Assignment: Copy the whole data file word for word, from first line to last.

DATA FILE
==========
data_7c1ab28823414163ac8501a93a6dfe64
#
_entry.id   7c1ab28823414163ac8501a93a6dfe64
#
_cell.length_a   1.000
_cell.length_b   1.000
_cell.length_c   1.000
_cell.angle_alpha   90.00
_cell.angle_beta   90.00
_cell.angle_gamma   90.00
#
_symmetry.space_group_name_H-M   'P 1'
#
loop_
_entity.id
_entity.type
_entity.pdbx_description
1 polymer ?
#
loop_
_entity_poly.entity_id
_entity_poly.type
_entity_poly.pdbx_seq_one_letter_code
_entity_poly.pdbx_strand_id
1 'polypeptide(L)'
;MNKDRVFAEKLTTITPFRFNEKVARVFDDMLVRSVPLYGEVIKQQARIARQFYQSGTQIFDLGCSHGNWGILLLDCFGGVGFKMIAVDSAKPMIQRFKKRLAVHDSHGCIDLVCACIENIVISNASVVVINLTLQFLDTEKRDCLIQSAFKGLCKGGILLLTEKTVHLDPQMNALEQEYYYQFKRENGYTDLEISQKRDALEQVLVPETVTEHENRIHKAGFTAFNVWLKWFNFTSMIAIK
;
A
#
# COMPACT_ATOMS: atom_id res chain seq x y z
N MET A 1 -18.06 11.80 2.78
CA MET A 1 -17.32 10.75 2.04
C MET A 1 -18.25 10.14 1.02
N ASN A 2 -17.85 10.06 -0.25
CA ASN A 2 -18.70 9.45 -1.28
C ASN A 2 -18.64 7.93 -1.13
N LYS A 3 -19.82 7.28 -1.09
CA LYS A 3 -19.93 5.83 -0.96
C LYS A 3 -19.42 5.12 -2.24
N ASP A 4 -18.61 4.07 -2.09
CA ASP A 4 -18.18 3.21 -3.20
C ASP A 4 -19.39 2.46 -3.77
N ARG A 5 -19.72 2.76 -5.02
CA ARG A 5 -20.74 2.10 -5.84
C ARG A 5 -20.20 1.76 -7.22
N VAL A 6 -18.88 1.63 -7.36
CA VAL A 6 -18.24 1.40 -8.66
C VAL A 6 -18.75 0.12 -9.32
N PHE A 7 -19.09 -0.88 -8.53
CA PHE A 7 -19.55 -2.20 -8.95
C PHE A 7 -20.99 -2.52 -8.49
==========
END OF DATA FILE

data_7c1ab28823414163ac8501a93a6dfe64
#
_entry.id   7c1ab28823414163ac8501a93a6dfe64
#
_cell.length_a   1.000
_cell.length_b   1.000
_cell.length_c   1.000
_cell.angle_alpha   90.00
_cell.angle_beta   90.00
_cell.angle_gamma   90.00
#
_symmetry.space_group_name_H-M   'P 1'
#
loop_
_entity.id
_entity.type
_entity.pdbx_description
1 polymer ?
#
loop_
_entity_poly.entity_id
_entity_poly.type
_entity_poly.pdbx_seq_one_letter_code
_entity_poly.pdbx_strand_id
1 'polypeptide(L)'
;MNKDRVFAEKLTTITPFRFNEKVARVFDDMLVRSVPLYGEVIKQQARIARQFYQSGTQIFDLGCSHGNWGILLLDCFGGVGFKMIAVDSAKPMIQRFKKRLAVHDSHGCIDLVCACIENIVISNASVVVINLTLQFLDTEKRDCLIQSAFKGLCKGGILLLTEKTVHLDPQMNALEQEYYYQFKRENGYTDLEISQKRDALEQVLVPETVTEHENRIHKAGFTAFNVWLKWFNFTSMIAIK
;
A
#
# COMPACT_ATOMS: atom_id res chain seq x y z
N MET A 1 -18.06 11.80 2.78
CA MET A 1 -17.32 10.75 2.04
C MET A 1 -18.25 10.14 1.02
N ASN A 2 -17.85 10.06 -0.25
CA ASN A 2 -18.70 9.45 -1.28
C ASN A 2 -18.64 7.93 -1.13
N LYS A 3 -19.82 7.28 -1.09
CA LYS A 3 -19.93 5.83 -0.96
C LYS A 3 -19.42 5.12 -2.24
N ASP A 4 -18.61 4.07 -2.09
CA ASP A 4 -18.18 3.21 -3.20
C ASP A 4 -19.39 2.46 -3.77
N ARG A 5 -19.72 2.76 -5.02
CA ARG A 5 -20.74 2.10 -5.84
C ARG A 5 -20.20 1.76 -7.22
N VAL A 6 -18.88 1.63 -7.36
CA VAL A 6 -18.24 1.40 -8.66
C VAL A 6 -18.75 0.12 -9.32
N PHE A 7 -19.09 -0.88 -8.53
CA PHE A 7 -19.55 -2.20 -8.95
C PHE A 7 -20.99 -2.52 -8.49